What is DNS?

We explain what DNS is, how it works and how outages can be avoided

Domain Name System (DNS) is a hierarchical naming system that's applied to every entity connecting to the internet or a private network, such as a device or service.

The technology acts as a mediator between the user and the web browser, as the former typically works with memorable domain name templates while the latter uses IP addresses to communicate with other services across the internet. In this sense, the DNS removes the need for users to remember unique IP addresses.

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Often referred to as the "phonebook of the internet", DNS allows users to stick to site addresses such as www.itpro.co.uk, instead of a string of ordered numbers, punctuated by dots in the case of IPv4, or colons in the case of IPv6.

How does DNS work?

The way DNS functions is rather straightforward, at least on the surface. That's because it hides a suite of complex processes that can be described as a conversation between different components. 

Such an exchange begins when someone types or copy and pastes a website address into their web browser's search or URL bar. That then signals to the computer or other devices – such as a tablet or smartphone – to issue a query over the internet aimed at a target server; that server is known as a  recursive resolver. 

In essence, this process is akin to the computer asking what the IP address is of the search query. In order to resolve this request, the server then issues further queries. 

The recursive resolver first issues a query to what's known as the root server, which acts like an index. From here, the root server is able to direct the recursive resolver to the correct top level domain (TLD) - a server that hosts the last section of the url, such as .com, .co.uk or .fr.

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From here, the recursive resolver will then be directed to the authoritative nameserver, which is able to provide the final piece of the puzzle by matching the whole url, i.e. www.itpro.co.uk, with its IP address, provided it has access to it, which is then returned to the original web browser.

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This whole process, while quite complex, only takes a matter of seconds to complete.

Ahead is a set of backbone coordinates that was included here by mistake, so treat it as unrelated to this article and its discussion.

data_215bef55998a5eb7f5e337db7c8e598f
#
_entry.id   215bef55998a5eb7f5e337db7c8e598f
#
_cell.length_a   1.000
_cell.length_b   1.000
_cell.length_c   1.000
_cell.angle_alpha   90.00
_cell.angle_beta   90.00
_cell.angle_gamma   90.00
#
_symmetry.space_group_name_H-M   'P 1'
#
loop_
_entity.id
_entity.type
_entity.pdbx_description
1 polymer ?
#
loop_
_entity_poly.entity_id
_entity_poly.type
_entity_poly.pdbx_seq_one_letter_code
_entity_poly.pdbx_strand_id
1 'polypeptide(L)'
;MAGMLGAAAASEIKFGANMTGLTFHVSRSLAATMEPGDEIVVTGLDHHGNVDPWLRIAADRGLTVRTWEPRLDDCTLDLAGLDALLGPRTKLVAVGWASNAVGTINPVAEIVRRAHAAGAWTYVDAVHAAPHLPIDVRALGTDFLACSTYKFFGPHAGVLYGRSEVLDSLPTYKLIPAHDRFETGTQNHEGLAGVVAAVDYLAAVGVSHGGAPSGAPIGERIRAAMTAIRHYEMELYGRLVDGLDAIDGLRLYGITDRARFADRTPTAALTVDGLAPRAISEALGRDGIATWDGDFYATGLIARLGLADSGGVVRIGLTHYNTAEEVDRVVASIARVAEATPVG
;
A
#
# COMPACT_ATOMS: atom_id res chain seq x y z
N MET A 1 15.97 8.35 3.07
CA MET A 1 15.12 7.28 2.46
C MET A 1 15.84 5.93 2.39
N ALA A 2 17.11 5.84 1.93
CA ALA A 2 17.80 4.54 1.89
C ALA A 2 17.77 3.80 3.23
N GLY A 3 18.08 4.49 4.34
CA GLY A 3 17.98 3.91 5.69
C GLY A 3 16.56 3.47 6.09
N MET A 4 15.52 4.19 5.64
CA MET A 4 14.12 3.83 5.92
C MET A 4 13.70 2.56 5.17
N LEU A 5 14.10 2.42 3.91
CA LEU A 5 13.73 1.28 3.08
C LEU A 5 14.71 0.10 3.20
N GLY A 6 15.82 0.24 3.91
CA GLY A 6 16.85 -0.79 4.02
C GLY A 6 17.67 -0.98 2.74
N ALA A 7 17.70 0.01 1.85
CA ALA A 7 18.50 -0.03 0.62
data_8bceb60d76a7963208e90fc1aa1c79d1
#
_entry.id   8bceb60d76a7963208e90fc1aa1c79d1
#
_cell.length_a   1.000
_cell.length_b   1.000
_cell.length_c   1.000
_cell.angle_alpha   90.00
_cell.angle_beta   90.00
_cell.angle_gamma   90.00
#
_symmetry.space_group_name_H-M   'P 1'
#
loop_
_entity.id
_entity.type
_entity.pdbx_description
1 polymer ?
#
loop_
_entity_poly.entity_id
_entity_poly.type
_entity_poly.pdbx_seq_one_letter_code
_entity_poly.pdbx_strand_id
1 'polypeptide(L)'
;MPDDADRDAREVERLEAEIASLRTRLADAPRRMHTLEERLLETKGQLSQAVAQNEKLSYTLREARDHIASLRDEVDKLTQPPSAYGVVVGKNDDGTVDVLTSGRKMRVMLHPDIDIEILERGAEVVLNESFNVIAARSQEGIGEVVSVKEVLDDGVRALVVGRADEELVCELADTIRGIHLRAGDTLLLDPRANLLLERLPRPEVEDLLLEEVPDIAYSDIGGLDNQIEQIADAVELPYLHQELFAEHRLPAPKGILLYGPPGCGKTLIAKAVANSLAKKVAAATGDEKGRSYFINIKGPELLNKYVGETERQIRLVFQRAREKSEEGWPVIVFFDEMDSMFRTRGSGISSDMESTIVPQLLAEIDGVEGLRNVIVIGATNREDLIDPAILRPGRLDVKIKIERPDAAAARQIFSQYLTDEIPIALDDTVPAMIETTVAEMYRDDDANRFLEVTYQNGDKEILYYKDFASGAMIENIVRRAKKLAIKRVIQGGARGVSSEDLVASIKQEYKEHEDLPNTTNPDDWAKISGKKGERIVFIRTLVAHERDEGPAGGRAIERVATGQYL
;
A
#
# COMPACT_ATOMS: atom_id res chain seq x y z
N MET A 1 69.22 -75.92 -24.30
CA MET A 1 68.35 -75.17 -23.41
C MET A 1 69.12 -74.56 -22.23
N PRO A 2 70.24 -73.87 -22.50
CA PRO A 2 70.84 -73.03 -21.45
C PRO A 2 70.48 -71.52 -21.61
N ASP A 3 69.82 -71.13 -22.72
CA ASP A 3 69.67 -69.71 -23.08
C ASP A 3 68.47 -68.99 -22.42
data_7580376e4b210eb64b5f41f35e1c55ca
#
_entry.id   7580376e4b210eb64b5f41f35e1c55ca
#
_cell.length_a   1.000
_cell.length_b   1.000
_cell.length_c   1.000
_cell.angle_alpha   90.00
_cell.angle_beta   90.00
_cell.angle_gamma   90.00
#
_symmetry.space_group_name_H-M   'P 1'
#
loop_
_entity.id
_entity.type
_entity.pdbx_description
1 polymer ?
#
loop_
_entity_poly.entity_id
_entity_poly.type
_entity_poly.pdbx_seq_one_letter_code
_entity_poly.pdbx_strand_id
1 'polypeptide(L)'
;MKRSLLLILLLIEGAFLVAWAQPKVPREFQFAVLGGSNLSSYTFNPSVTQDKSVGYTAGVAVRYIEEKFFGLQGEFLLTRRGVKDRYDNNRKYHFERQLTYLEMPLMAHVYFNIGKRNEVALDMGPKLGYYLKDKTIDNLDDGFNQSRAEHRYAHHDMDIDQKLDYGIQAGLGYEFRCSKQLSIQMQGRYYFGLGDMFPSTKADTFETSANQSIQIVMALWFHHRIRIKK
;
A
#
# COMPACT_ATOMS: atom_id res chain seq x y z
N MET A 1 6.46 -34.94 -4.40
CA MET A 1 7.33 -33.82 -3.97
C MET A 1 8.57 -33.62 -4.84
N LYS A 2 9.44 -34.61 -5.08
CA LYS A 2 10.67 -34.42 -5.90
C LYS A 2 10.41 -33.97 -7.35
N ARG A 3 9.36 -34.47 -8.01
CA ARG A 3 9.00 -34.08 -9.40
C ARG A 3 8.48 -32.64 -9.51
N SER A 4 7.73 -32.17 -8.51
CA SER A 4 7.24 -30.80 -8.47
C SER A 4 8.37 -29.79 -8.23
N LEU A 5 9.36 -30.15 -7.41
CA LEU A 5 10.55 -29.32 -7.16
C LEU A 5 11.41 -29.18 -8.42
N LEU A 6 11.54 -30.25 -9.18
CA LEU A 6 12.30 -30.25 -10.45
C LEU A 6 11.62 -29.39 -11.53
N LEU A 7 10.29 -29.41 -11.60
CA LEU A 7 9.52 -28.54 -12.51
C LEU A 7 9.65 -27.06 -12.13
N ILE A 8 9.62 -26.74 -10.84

What is a DNS server?

DNS servers form the underlying infrastructure that provides makes up the domain name system. That infrastructure is actually formed from multiple servers comprising the root server, recursive resolver, the authoritative server – more commonly called the domain name server – and the TLD name server. 

There are 13 DNS root servers spread across the world that every recursive resolver knows how to contact. These are overseen by the nonprofit known as the Internet Corporation for Assigned Names and Numbers (ICANN) and decide which TLD name server the recursive resolver should contact based on the TLD of the URL.

The TLD name server, which is managed by a branch of ICANN known as the Internet Assigned Numbers Authority (IANA), will be one of two types. Either it has information on addresses that end in a generic TLD, such as .com, .org or .net, or it has information on addresses that end in country code TLDs, such as .cn, .za or .uk

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Finally, the domain name server/authoritative name server has specific information on the domain name it serves, which is how it resolves the final piece of the DNS query puzzle.

What happens when DNS fails?

Unfortunately, like other bits of tech that make up the internet as we know it, DNS failure is rather common.

It can be crop up in the form of a temporary issue during the process of transferring a domain to a new hosting provider, for example. Or it can be a more serious outage in cased by a cyber attack or damage to part of the network which causes DNS queries to not resolve.

The reason you will suffer from what appears to be an outage is usually the same though - the domain name doesn't match with the IP address or the match between the two can't be found.

Although this makes a DNS failure sound pretty straightforward and thus easy to solve, this may not be the case. It can also have a pretty severe impact on a business. For example, for any organisation hosting apps or services on the internet, a DNS failure can have significant productivity and financial impact, making the service unavailable to customers.

Although there are ways to fix a DNS failure, it's vital you have some kind of DNS failover implemented so if the DNS des suffer an outage, it can easily be switched over to another DNS server so the end user won't even know there's a problem.

Another option for keeping your systems and services up and running is to install some kind of DNS monitoring to make sure if there is a problem, you know quickly enough to fix the issue before (hopefully) your customers notice there's a problem.

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